Time which we measure with our man-made instruments is different from the temporary character of the human life that God has created. Like the ever changing, transient history in which we have our being, time is constitutive for the reality of experience in which we live. This provides new challenges today, of how to order and shape life in its socio-historical setting with its questions of meaning and responsibility. We can only ever notice them when they are concretely present in our life situations but we must continue to share in the whole of what is happening without losing the link with the pneumatic ground of our being, in which the dynamism and direction of our life is rooted. An epistemologically constructed mental framework of thought, rooted in its own timeless systematic logic, cannot channel the flow of time. The history in which we live cannot be classified within this framework, whatever its form.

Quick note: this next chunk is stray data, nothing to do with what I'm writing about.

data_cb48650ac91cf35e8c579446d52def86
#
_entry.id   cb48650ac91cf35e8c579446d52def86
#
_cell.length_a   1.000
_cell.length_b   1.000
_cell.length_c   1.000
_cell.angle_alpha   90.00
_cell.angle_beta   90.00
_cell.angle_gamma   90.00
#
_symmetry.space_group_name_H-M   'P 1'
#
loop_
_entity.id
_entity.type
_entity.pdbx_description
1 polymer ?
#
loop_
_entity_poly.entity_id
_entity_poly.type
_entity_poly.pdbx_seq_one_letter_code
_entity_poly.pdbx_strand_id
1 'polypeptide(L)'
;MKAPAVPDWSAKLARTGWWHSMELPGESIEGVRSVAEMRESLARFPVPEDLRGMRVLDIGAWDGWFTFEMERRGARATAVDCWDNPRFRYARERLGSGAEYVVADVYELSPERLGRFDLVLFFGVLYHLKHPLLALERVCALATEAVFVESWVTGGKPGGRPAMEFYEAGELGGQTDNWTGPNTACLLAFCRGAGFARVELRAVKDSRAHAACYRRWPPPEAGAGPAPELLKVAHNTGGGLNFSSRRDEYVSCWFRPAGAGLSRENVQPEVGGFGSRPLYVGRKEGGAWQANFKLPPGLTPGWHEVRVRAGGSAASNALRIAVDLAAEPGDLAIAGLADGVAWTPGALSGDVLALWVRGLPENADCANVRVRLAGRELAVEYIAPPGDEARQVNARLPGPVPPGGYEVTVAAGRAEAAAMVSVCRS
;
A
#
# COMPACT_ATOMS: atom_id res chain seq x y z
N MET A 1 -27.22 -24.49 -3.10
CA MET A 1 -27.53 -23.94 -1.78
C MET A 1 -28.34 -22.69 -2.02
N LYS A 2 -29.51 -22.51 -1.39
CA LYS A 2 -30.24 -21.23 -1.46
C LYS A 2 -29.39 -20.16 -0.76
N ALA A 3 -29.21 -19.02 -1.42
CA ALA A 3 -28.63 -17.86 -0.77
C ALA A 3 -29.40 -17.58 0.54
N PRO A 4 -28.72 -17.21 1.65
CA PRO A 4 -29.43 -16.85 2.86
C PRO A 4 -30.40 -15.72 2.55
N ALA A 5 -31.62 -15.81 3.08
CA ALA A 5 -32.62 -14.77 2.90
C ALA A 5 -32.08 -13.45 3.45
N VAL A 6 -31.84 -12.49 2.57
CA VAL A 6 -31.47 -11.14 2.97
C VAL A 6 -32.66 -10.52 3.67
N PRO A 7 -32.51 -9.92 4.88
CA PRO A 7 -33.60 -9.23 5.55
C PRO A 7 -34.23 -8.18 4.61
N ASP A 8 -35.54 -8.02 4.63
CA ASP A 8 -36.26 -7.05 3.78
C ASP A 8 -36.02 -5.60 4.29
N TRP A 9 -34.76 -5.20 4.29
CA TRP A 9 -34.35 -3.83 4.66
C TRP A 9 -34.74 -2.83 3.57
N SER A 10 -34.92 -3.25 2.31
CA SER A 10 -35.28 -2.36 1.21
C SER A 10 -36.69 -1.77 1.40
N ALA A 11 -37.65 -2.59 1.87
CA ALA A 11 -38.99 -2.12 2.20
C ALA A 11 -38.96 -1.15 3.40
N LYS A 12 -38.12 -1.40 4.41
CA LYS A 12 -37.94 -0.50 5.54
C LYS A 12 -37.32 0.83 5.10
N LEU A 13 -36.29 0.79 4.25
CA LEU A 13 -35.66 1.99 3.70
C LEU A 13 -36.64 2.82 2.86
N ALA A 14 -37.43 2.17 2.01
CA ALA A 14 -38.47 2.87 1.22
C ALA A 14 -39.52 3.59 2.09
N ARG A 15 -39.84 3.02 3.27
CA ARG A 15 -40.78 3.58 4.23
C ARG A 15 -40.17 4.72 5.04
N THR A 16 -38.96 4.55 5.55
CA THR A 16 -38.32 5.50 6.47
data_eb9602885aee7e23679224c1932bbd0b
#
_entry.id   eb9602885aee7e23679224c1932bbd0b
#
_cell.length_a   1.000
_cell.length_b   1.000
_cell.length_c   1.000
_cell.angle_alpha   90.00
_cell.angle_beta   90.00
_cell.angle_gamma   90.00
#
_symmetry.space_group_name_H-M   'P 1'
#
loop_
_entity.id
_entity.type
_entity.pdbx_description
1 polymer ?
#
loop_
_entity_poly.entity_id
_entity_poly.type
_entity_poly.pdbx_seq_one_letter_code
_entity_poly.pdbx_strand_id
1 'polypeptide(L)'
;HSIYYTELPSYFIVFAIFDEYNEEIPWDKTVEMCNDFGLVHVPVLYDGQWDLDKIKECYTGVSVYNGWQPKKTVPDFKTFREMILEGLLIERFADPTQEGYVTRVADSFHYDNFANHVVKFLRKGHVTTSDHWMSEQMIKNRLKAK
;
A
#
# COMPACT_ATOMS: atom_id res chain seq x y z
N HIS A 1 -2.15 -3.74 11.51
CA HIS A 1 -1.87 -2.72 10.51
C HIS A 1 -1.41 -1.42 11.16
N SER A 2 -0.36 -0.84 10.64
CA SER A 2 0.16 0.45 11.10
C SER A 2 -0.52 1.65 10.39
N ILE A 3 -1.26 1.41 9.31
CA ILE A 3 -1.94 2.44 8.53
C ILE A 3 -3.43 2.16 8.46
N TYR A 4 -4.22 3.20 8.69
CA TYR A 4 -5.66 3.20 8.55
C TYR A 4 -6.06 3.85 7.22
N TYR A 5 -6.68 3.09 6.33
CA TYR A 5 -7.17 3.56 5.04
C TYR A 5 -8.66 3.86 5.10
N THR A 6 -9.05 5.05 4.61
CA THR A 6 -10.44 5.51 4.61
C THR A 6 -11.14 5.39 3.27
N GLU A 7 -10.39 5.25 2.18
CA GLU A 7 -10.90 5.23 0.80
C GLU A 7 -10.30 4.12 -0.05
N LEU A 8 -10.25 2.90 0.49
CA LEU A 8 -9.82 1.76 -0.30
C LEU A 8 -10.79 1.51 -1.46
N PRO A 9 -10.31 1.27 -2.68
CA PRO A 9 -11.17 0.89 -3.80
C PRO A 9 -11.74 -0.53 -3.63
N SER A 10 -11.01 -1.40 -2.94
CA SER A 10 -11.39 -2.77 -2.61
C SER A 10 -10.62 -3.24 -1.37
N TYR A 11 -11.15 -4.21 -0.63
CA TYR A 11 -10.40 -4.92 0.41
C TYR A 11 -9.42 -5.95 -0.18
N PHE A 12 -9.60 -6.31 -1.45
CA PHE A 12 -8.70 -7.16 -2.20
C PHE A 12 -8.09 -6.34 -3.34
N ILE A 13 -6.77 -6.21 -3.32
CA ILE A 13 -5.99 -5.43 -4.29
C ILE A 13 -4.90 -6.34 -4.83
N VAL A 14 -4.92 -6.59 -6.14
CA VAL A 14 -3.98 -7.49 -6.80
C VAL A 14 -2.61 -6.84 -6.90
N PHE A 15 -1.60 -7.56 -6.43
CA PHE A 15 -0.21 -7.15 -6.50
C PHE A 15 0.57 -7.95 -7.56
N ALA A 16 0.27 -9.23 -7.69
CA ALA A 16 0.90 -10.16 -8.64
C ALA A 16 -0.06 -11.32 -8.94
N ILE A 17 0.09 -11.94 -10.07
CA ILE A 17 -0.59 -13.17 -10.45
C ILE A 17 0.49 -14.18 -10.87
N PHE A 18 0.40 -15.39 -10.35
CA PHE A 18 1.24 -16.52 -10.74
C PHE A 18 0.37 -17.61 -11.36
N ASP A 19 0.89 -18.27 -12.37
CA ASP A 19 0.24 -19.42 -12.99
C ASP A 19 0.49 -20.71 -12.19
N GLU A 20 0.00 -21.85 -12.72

By turning the technological and functional structures into absolute, mathematical and physical epistemology today the links within the world of our life are endangered. Then, the inner life is turned into a function in order to fulfil outer goals in advertising psychology, coaching, the manipulation of public opinion etc. The functional laws which tend to damage our personal impulses for finding a holistic life, determine what we take time for. However, in everyday life we continually have to measure movements, speeds, intervals and distances which occur in the concrete reality in their material, visible shapes on earth, and which we can use in our thinking and action. The speedometer in a car shows the different speeds, the SatNav the place at which we find ourselves geographically.  This makes it possible to measure the distance to our goal and the time needed to reach it. But what is the goal of my life? I cannot calculate how much time I still have left, and what will be its goal. For the construction and building of a technical apparatus I need a plan. But no such plan exists for the shaping of my life. I do not know whether I will still be alive tomorrow. How do I use my time? What is urgent? Is there any point at all in the time I spend driving my car? This may not be a question at all at my place of work. But may I allow my firm, or an institution or a private employer to dictate the rules of my life?